“What about Dirty Dozen… in space?” Zack Snyder talks dark space opera riff Rebel Moon

A squad of heroes is recruited to protect a peaceful planet in Zack Snyder’s latest, the first of two Rebel Moon movies for Netflix. Speaking with Travis Johnson, Snyder spills on the “hardcore, super-rough” version of the film, Kurosawa’s influence, and more.

If you’re working in the arts, it’s always a good idea to keep more than iron in the fire—you never know which project will get the green light.

Rebel Moon director Zack Snyder knows this better than anyone. His latest project has been bubbling away on the back burner of his brain for decades, even as he delivered the likes of Dawn of the Dead, 300, and the overwhelming bulk of the DC Extended Universe. Certainly, everyone has heard about how the Watchmen honcho once pitched it to Lucasfilm as a potential Star Wars spin-off, but the roots run deeper than that.

“When I was in college, I was in this class where we had to take a story and set it in another environment as a pitch concept,” recalls. And I thought, ‘What about Dirty Dozen… in space?’ I remember saying that to my teacher and he said, ‘Yeah, for sure, but how do you land something like that?’ It’s easy to say, but it takes a lot of world building, basically.”

Now, decades later, Rebel Moon is coming to us from Netflix, with the first instalment, Rebel Moon – Part One: A Child of Fire debuting on the streaming giant on November 22, and Rebel Moon – Part Two: The Scargiver due in April 2024.

A dark space opera riff on Akira Kurosawa’s 1954 classic Seven Samurai (pedantic nerds will know that Star Wars was partly inspired by Kurosawa’s The Hidden Fortress, of course) the film sees Sofia Boutella’s mysterious former soldier, Kora, set out to recruit a squad of heroes, including Charlie Hunnam’s rogue, Djimon Hounsou’s former general, and Bae Doona’s sword-wielding wanderer to protect the peaceful moon of Veldt from Ed Skrein’s deliciously evil space-Nazi, Atticus Noble.

It’s only Snyder’s third original film out of the 10 features Snyder has directed to date (11 if you count both Justice Leagues), with the rest being adaptations or franchise entries. But in its own way, Rebel Moon is an adaptation—it’s a distillation of all the cool genre influences that hit a young Zack hard back in the day.

Indeed, as he explains to us, while the project went through many iterations over the years, the desire to synthesise those cultural touchstones into one epic whole remained constant.

“Yeah, I feel like this sort of the science fiction/fantasy universe, this idea of something influenced by—in the same measure—Seven Samurai, as Excalibur, as Milius’s Conan the Barbarian, as Blade Runner and Star Wars.” He reflects. “That idea—just these movies that shaped my aesthetic, that idea has really been persistent. I think that notion has really been the thing that has kept it alive for me.”

Even as he worked on some of the biggest blockbusters of the last 20 years, what would become Rebel Moon was always at the back of his mind. “In all my quiet moments, it always kind of pops up and goes like, ‘Hey, what about that? Remember that cool thing we were going to do? Let’s do it!’ So yeah, in that way, it just hasn’t left me alone.”

But among the many influences in Rebel Moon’s mix, it’s Akira Kurosawa that stands as the most prominent. Not just because his film provides the narrative bones—Seven Samurai begat The Magnificent Seven, A Bug’s Life, and even Snyder’s own take on Justice League—but in terms of style. You can see the echo of Kurosawa’s use of slow motion in Snyder’s signature speed-ramping action beats, and they share a love of carefully composed visual tableaux with multiple planes of action.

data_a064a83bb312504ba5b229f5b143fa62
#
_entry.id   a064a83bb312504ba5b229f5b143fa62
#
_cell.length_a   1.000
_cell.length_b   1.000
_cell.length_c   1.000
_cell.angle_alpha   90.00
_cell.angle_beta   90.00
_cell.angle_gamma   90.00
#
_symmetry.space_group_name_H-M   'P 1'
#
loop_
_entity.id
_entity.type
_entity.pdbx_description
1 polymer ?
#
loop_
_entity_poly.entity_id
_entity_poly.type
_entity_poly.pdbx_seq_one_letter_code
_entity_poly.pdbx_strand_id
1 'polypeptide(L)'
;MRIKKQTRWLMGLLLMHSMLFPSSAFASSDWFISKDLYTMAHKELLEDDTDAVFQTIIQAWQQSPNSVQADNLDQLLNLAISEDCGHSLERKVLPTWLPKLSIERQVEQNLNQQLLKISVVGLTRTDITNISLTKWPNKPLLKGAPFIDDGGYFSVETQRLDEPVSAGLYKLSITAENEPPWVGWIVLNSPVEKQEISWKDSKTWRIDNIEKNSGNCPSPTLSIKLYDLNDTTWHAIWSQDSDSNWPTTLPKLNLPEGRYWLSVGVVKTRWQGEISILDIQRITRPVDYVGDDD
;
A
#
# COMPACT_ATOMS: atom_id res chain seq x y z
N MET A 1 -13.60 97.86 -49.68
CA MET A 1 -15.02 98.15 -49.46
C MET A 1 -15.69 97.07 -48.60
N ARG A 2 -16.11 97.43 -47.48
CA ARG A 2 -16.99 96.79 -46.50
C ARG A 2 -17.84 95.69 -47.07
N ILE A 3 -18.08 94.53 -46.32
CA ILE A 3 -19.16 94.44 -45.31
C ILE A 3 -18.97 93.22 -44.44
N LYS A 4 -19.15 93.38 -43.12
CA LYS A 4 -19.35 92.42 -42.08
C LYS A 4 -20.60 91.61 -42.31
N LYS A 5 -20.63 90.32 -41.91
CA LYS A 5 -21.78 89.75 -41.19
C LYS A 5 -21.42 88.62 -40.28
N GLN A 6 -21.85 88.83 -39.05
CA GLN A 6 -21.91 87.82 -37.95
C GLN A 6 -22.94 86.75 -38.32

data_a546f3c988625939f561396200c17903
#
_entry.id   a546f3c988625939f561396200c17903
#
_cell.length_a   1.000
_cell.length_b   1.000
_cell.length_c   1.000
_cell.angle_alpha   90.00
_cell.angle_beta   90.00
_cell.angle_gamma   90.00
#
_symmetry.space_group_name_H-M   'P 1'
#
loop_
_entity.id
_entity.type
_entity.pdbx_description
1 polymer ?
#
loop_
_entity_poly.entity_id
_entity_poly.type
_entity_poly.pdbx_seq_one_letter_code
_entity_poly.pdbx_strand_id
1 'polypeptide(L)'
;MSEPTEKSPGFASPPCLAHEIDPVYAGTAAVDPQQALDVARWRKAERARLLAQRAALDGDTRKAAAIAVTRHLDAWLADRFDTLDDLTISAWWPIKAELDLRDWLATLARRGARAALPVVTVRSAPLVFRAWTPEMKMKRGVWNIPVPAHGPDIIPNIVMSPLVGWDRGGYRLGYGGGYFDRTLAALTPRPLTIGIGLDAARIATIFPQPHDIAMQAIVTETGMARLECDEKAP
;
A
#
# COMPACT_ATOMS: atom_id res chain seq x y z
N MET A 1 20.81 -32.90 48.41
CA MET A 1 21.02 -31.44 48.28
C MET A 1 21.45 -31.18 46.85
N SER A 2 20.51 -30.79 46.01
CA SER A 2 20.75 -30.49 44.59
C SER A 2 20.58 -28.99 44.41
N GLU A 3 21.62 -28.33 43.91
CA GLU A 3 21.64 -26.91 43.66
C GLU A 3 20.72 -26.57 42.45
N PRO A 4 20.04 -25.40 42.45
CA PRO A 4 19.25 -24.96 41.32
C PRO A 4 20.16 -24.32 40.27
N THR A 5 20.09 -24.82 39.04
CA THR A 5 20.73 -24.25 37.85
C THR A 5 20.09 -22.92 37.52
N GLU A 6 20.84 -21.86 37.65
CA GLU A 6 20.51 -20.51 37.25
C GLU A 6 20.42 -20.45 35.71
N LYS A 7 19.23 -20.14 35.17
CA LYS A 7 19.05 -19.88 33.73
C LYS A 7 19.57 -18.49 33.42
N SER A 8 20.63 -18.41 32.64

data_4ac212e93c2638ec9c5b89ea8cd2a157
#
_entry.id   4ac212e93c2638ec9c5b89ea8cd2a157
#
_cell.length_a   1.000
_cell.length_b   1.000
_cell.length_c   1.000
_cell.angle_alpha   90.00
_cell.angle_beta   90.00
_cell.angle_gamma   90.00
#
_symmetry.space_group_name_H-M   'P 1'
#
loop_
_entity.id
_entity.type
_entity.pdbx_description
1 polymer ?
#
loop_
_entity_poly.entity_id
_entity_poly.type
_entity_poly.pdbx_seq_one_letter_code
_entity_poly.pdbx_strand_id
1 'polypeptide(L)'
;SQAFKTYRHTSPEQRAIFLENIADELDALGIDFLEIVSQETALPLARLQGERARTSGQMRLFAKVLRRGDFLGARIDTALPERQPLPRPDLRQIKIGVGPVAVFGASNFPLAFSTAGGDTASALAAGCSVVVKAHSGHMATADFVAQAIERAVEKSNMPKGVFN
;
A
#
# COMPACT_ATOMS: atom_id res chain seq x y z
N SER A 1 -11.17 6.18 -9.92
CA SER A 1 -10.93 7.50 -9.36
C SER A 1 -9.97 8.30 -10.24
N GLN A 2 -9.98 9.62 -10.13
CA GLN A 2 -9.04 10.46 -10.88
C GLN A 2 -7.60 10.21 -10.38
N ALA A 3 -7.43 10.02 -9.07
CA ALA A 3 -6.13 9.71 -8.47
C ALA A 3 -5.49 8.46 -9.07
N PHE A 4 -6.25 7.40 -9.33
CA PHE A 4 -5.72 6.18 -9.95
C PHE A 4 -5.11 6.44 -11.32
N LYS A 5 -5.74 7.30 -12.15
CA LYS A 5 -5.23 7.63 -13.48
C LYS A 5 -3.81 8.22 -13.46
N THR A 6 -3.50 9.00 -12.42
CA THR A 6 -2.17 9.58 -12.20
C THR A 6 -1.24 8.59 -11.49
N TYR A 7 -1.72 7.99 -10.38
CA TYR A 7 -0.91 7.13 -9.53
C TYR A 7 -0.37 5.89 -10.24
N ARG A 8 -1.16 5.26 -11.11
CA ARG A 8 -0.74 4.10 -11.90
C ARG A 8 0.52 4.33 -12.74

“Yeah, I feel like he’s very much huge influence as well,” Snyder agrees. “You know, the way he would do his watercolours and be inspired, the things he was searching for through art and drawing—you know, for me that’s the same. I have a very similar process and I think that that just from a process standpoint he’s incredibly inspiring.”

But Kurosawa never got to release multiple versions of the same film, a privilege that Netflix has afforded Snyder for Rebel Moon. The version of A Child of Fire we’re getting now is optimised for a wider audience, but a bloodier, more bombastic, and much longer cut is due in January—an attempt to please Snyder’s hardcore fans (you know who you are) and more casual viewers alike. The Scargiver is getting a similar treatment.

Director’s cuts and special editions are nothing new, of course, but it’s rare for a director to know he’ll be getting the opportunity to expand his work and plan accordingly.

“I know I have the other hardcore, super-rough version that’s sitting over there, it allows me to be much more strategic,” Snyder explains.

”Actually, it’s liberating for me to have that because in the past when I would pull something out of the movie and there was no guarantee of a director’s cut, I was losing it forever. It was really difficult and the fight with the studios would be very real. Whereas, in this case, they’ve allowed me to be really choosy about how I sculpt it.”

And Netflix has been more than accommodating, it seems. “When we did the extended versions, the studio was so behind it that they gave me additional resources to shoot scenes that weren’t ever even going to be in this version, so it was quite fun to work with.”

It’s hard to believe the young Zack Snyder dreaming up his “Dirty Dozen… in space!” treatment could ever have imagined how far his pulpy noodlings would take him, but the Zack Snyder of 2023 certainly seems happy about it. And so he should be.